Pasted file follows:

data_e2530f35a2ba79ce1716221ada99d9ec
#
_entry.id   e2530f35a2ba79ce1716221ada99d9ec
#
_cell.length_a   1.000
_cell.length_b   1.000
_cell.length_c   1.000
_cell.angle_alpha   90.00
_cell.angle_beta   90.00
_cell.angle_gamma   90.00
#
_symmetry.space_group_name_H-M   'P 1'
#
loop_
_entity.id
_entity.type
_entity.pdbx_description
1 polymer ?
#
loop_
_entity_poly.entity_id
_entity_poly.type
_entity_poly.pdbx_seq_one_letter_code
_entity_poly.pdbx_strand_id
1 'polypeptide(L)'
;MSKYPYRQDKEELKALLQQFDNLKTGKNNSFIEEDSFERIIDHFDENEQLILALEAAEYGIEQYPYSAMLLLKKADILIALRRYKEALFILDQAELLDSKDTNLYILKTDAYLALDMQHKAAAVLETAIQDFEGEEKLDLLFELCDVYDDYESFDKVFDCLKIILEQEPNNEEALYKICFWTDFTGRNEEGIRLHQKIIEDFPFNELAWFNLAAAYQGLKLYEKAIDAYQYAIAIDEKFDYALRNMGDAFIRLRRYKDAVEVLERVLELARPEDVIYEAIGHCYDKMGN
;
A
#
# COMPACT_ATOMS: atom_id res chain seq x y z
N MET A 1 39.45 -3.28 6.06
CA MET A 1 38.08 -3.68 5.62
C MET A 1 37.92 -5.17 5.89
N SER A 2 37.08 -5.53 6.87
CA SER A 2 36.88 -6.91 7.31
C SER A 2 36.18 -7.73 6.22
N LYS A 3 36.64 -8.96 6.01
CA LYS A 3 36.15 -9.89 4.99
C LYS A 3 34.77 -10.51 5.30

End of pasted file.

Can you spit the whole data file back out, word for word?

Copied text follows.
data_e2530f35a2ba79ce1716221ada99d9ec
#
_entry.id   e2530f35a2ba79ce1716221ada99d9ec
#
_cell.length_a   1.000
_cell.length_b   1.000
_cell.length_c   1.000
_cell.angle_alpha   90.00
_cell.angle_beta   90.00
_cell.angle_gamma   90.00
#
_symmetry.space_group_name_H-M   'P 1'
#
loop_
_entity.id
_entity.type
_entity.pdbx_description
1 polymer ?
#
loop_
_entity_poly.entity_id
_entity_poly.type
_entity_poly.pdbx_seq_one_letter_code
_entity_poly.pdbx_strand_id
1 'polypeptide(L)'
;MSKYPYRQDKEELKALLQQFDNLKTGKNNSFIEEDSFERIIDHFDENEQLILALEAAEYGIEQYPYSAMLLLKKADILIALRRYKEALFILDQAELLDSKDTNLYILKTDAYLALDMQHKAAAVLETAIQDFEGEEKLDLLFELCDVYDDYESFDKVFDCLKIILEQEPNNEEALYKICFWTDFTGRNEEGIRLHQKIIEDFPFNELAWFNLAAAYQGLKLYEKAIDAYQYAIAIDEKFDYALRNMGDAFIRLRRYKDAVEVLERVLELARPEDVIYEAIGHCYDKMGN
;
A
#
# COMPACT_ATOMS: atom_id res chain seq x y z
N MET A 1 39.45 -3.28 6.06
CA MET A 1 38.08 -3.68 5.62
C MET A 1 37.92 -5.17 5.89
N SER A 2 37.08 -5.53 6.87
CA SER A 2 36.88 -6.91 7.31
C SER A 2 36.18 -7.73 6.22
N LYS A 3 36.64 -8.96 6.01
CA LYS A 3 36.15 -9.89 4.99
C LYS A 3 34.77 -10.51 5.30